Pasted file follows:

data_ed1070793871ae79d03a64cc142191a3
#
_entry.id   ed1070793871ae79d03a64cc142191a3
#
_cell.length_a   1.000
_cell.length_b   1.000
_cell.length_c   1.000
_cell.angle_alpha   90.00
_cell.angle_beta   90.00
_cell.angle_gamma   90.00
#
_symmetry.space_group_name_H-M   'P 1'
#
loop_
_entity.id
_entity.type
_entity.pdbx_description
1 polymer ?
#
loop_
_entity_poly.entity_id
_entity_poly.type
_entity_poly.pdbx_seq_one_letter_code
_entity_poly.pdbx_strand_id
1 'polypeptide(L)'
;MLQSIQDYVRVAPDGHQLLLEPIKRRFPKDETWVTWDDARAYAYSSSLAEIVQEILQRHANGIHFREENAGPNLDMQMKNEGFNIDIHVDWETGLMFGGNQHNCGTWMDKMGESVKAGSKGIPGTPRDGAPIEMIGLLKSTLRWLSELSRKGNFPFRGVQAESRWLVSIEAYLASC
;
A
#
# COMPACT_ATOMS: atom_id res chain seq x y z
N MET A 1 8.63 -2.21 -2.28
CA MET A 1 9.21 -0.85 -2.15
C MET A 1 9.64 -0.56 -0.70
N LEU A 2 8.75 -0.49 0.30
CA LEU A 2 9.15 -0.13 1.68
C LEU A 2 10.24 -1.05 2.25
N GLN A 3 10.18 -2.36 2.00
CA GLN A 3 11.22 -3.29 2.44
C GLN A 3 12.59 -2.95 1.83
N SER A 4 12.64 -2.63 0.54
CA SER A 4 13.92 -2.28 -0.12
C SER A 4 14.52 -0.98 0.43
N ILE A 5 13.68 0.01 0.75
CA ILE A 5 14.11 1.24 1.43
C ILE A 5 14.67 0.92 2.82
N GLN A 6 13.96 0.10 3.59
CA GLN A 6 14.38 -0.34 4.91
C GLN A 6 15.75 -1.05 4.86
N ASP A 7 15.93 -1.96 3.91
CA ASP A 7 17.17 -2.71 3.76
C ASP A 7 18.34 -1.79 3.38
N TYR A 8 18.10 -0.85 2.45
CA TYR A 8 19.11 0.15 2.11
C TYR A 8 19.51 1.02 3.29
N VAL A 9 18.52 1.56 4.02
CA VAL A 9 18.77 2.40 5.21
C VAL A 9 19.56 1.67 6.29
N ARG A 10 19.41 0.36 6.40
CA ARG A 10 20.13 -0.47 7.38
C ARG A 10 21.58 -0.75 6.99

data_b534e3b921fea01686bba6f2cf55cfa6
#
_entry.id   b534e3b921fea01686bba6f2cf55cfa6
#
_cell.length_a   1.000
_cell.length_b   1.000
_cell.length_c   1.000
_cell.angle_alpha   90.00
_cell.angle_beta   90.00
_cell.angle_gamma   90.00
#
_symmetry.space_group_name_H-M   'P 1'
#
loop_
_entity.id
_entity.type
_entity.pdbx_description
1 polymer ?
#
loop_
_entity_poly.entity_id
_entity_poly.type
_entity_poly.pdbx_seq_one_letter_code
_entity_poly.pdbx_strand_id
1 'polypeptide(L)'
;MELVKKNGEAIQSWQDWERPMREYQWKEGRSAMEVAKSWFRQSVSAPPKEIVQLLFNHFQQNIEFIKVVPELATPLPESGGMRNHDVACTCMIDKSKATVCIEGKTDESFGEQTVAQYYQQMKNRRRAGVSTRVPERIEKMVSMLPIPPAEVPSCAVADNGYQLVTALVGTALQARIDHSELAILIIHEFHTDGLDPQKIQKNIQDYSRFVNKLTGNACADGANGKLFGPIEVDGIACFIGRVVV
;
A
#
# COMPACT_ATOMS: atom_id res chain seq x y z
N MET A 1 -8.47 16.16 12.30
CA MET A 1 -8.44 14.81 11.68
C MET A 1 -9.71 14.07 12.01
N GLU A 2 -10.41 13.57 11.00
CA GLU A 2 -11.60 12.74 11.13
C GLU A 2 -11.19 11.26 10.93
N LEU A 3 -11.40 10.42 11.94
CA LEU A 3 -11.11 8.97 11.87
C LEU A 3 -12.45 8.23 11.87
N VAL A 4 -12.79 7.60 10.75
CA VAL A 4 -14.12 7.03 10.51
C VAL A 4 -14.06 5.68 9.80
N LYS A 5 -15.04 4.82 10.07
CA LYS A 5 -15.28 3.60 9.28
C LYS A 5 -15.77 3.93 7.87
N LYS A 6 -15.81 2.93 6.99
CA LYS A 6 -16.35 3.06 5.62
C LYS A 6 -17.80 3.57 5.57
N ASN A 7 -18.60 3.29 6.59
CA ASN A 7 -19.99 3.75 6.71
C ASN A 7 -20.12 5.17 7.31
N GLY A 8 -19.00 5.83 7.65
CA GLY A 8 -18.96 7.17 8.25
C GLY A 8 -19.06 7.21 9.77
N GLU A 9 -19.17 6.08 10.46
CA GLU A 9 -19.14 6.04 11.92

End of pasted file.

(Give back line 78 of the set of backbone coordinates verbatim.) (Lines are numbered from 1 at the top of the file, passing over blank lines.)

1 polymer ?